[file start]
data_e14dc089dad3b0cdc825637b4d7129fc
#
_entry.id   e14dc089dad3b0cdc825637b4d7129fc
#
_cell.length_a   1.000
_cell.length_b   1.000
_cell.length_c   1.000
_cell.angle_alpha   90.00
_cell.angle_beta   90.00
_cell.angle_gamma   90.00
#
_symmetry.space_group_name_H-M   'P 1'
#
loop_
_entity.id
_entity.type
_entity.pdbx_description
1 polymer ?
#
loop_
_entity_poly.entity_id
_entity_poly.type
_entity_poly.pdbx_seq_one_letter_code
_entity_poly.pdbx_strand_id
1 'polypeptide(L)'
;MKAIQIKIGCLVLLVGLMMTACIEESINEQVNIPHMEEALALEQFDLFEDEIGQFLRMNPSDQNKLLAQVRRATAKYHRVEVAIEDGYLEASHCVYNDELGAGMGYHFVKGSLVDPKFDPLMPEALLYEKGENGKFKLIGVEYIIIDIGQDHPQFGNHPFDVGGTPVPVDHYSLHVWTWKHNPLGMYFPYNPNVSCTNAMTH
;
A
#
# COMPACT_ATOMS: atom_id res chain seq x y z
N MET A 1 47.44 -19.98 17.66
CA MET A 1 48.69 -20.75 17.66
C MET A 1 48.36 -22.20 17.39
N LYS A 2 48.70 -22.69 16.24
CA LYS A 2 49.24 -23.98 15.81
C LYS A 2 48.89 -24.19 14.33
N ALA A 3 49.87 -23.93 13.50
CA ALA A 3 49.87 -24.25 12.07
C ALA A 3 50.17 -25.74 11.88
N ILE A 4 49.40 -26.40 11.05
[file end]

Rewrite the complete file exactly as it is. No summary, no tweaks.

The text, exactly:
data_e14dc089dad3b0cdc825637b4d7129fc
#
_entry.id   e14dc089dad3b0cdc825637b4d7129fc
#
_cell.length_a   1.000
_cell.length_b   1.000
_cell.length_c   1.000
_cell.angle_alpha   90.00
_cell.angle_beta   90.00
_cell.angle_gamma   90.00
#
_symmetry.space_group_name_H-M   'P 1'
#
loop_
_entity.id
_entity.type
_entity.pdbx_description
1 polymer ?
#
loop_
_entity_poly.entity_id
_entity_poly.type
_entity_poly.pdbx_seq_one_letter_code
_entity_poly.pdbx_strand_id
1 'polypeptide(L)'
;MKAIQIKIGCLVLLVGLMMTACIEESINEQVNIPHMEEALALEQFDLFEDEIGQFLRMNPSDQNKLLAQVRRATAKYHRVEVAIEDGYLEASHCVYNDELGAGMGYHFVKGSLVDPKFDPLMPEALLYEKGENGKFKLIGVEYIIIDIGQDHPQFGNHPFDVGGTPVPVDHYSLHVWTWKHNPLGMYFPYNPNVSCTNAMTH
;
A
#
# COMPACT_ATOMS: atom_id res chain seq x y z
N MET A 1 47.44 -19.98 17.66
CA MET A 1 48.69 -20.75 17.66
C MET A 1 48.36 -22.20 17.39
N LYS A 2 48.70 -22.69 16.24
CA LYS A 2 49.24 -23.98 15.81
C LYS A 2 48.89 -24.19 14.33
N ALA A 3 49.87 -23.93 13.50
CA ALA A 3 49.87 -24.25 12.07
C ALA A 3 50.17 -25.74 11.88
N ILE A 4 49.40 -26.40 11.05